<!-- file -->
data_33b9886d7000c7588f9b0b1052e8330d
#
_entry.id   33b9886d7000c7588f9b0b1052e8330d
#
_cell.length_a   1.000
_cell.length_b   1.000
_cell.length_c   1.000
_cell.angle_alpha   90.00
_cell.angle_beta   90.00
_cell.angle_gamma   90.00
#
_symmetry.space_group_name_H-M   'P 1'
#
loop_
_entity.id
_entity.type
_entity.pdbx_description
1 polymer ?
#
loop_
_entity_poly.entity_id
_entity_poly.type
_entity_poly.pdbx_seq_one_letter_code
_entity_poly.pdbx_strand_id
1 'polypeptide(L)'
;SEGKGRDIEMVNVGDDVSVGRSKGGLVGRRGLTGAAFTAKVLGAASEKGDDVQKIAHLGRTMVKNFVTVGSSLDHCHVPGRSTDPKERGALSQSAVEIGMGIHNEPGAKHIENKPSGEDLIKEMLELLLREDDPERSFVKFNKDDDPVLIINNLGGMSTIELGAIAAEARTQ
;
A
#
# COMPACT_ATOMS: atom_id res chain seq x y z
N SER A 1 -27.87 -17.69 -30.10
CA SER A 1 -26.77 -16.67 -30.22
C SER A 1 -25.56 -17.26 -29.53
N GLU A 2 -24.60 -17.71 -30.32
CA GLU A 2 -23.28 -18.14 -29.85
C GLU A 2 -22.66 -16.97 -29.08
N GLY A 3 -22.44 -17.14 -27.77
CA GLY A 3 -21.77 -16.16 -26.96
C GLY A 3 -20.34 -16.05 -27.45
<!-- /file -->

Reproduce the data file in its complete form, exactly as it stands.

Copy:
data_33b9886d7000c7588f9b0b1052e8330d
#
_entry.id   33b9886d7000c7588f9b0b1052e8330d
#
_cell.length_a   1.000
_cell.length_b   1.000
_cell.length_c   1.000
_cell.angle_alpha   90.00
_cell.angle_beta   90.00
_cell.angle_gamma   90.00
#
_symmetry.space_group_name_H-M   'P 1'
#
loop_
_entity.id
_entity.type
_entity.pdbx_description
1 polymer ?
#
loop_
_entity_poly.entity_id
_entity_poly.type
_entity_poly.pdbx_seq_one_letter_code
_entity_poly.pdbx_strand_id
1 'polypeptide(L)'
;SEGKGRDIEMVNVGDDVSVGRSKGGLVGRRGLTGAAFTAKVLGAASEKGDDVQKIAHLGRTMVKNFVTVGSSLDHCHVPGRSTDPKERGALSQSAVEIGMGIHNEPGAKHIENKPSGEDLIKEMLELLLREDDPERSFVKFNKDDDPVLIINNLGGMSTIELGAIAAEARTQ
;
A
#
# COMPACT_ATOMS: atom_id res chain seq x y z
N SER A 1 -27.87 -17.69 -30.10
CA SER A 1 -26.77 -16.67 -30.22
C SER A 1 -25.56 -17.26 -29.53
N GLU A 2 -24.60 -17.71 -30.32
CA GLU A 2 -23.28 -18.14 -29.85
C GLU A 2 -22.66 -16.97 -29.08
N GLY A 3 -22.44 -17.14 -27.77
CA GLY A 3 -21.77 -16.16 -26.96
C GLY A 3 -20.34 -16.05 -27.45